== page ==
Women’s History Month Highlight: Lynda Palma

 In MOA Features

For Women’s History Month, the BYU MOA wanted to highlight the incredible women who work inside the museum. Let us introduce you to Lynda Palma, Museum Educator: Visitor and Volunteer Services.

  1. How long have you worked at the MOA?

I’ve worked with the collection for over a quarter of a century.  While the building was still just a grand idea, I was accessioning our university’s artworks.

  1. What is your favorite part about your job?

Working with and mentoring BYU students is the most fulfilling aspect of my job.  Sharing my love of art with our visitors ranks a close second.

  1. What has been your favorite exhibit at the MOA?

My greatest exhibition experience was probably working on Beauty and Belief: Crossing Bridges with the Art of Islamic Cultures.  For me, the spiritual element significantly deepened its relevance and meaning.

  1. What’s one challenging aspect of your job?

The thing that’s the most challenging is also that which is most rewarding—always being required to learn something new.  There is no such thing as a template in museum education, since each new show demands a different skill set and distinct educational strategies.

  1. What did you want to be when you grew up?

Sometimes dreams do come true, as I’m doing just what I hoped and prayed for.

  1. What types of cool opportunities has the MOA given you?

Certainly, I treasure the deep personal growth that has come over time.  But the richest experiences have been while working with some of God’s finest children—colleagues who inspire me and help me reach my highest potential.

  1. Where is your favorite place you’ve traveled?

I’ve visited the Holy Land—twice—and I hope to return one day.  It’s a place where world cultures meet (and sometimes collide), and the richness of its history vibrates in your very soul.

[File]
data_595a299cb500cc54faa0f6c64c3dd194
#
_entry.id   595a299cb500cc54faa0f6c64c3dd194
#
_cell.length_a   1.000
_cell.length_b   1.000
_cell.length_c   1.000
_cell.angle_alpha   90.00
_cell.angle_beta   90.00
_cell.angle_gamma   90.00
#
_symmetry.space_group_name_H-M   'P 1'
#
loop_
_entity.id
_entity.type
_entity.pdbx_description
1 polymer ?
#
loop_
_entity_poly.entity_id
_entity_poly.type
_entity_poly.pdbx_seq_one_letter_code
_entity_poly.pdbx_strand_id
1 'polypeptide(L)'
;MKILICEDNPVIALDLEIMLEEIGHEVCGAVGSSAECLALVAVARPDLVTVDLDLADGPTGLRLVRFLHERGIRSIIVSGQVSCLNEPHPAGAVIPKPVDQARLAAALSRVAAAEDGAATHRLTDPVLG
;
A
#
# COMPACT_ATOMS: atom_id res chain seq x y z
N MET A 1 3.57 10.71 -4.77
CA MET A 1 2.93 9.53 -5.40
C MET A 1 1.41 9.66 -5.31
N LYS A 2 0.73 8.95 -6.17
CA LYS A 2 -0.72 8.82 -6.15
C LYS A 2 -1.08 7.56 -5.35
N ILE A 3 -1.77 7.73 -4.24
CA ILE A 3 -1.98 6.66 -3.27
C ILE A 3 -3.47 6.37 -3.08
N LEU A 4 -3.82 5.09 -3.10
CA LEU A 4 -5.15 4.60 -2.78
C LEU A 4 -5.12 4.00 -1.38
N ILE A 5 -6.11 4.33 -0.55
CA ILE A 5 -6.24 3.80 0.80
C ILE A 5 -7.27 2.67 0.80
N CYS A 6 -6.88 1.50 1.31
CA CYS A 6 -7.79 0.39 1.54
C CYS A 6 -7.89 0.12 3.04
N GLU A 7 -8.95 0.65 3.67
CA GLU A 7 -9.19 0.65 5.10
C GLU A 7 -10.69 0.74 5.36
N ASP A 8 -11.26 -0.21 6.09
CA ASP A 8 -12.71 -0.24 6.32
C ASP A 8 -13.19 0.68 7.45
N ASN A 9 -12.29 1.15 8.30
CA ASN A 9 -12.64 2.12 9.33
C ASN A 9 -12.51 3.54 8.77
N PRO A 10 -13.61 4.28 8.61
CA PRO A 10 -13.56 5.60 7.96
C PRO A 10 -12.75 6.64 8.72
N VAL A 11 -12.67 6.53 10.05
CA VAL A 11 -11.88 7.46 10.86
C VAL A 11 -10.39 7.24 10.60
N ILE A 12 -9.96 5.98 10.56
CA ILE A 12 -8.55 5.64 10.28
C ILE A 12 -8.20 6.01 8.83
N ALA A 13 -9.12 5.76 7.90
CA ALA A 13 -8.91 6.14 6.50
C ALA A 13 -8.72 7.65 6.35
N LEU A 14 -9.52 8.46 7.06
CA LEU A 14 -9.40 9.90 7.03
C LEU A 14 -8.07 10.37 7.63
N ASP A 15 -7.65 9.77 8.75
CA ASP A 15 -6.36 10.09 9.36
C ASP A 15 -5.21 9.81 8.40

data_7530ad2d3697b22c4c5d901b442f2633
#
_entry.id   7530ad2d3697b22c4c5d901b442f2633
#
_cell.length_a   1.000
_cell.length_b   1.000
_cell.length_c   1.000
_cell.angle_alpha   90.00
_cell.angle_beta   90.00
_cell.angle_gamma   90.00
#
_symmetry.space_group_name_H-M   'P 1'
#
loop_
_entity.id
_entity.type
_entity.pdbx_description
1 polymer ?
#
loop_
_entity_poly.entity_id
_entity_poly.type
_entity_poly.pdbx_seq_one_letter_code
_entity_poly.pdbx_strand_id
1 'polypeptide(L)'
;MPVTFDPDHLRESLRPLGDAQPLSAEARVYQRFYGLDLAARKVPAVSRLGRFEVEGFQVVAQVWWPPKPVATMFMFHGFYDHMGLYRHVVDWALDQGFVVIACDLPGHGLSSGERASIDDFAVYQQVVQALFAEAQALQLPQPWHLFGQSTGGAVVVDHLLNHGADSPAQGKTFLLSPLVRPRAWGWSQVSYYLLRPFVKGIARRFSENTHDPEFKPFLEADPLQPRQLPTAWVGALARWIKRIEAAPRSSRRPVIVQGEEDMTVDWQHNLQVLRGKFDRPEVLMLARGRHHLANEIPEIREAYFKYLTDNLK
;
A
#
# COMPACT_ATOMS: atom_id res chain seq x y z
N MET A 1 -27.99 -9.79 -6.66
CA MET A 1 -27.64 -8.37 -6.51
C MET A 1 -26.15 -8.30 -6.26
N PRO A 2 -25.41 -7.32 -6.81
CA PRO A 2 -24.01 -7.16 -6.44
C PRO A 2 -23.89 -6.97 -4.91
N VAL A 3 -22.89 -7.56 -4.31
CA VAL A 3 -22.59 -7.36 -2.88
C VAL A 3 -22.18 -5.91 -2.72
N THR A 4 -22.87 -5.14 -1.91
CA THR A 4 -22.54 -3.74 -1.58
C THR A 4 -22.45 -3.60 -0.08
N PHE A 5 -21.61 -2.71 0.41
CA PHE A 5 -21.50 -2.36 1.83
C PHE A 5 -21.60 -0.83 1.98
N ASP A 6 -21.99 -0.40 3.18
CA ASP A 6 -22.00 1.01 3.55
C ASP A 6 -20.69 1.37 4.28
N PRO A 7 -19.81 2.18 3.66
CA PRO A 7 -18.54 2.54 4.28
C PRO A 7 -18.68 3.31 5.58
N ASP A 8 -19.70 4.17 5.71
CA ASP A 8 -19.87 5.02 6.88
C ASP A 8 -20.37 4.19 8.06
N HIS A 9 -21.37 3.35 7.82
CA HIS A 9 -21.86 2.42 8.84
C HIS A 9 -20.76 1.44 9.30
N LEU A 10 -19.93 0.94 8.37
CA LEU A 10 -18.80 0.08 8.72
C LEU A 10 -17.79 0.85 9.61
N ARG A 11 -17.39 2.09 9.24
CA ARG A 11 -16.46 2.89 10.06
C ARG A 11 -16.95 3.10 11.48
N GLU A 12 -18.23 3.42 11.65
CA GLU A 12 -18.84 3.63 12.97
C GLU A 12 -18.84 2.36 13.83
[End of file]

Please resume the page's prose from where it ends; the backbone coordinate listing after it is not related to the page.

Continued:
1. What women do you most look up to/ are inspired by in your life?

Actually, I’m tremendously inspired by the young women students here at BYU.  I didn’t join the Church until I was an adult, so I marvel at their highly developed emotional and spiritual maturity—something I didn’t cultivate until much later in my life.

  1. What’s a typical day like for you?

That must be a joke question—there is no such thing as “typical” in museum education!  But I do have highly developed multi-tasking and on-the-fly abilities!

  1. How do you stay motivated?

I don’t really think in those terms.  It doesn’t matter whether I’m especially motivated or not.  There is a job to be done, and I would lack integrity if I did not tackle it with all of the care and enthusiasm I can muster.

  1. What are some of your hobbies?

Don’t laugh, but I have a serious passion for astrophysics.  Somehow, studying the nature of the cosmos makes me feel a little closer to heaven.

  1. What advise would you give students?

I would admonish students to remain life-long learners—to never lose that hunger for the great wisdom that comes through study and application.

  1. If you could only eat one thing for the rest of your life, what would you choose?

If you are what you eat, I’m a NUT.  I don’t care what type of nut—Bazil, pine, pea, hazel, wal, chest—just as long as it ends with NUT.

  1. Who is your favorite artist/what is your favorite artwork?

When I went on semester abroad, I thought the pinnacle of my experience would be to visit the great museum collections of Europe.  This might sound schmaltzy, but I came to realize that God’s art—the people made after His image and the land He fashioned for us—so far exceeded man’s art, that I’ve just never looked at the visual arts in quite the same way since.  If you really tried to pin me down, however, I do love petroglyphs and pictographs.  To me, they represent the perfect amalgamation of life and art.

  1. If you weren’t at your current job, what would you want to do?

I’m just where I want to be right now.  But in 11 months, I look forward to spending more time with my ancestors (via research), and my grandchildren.

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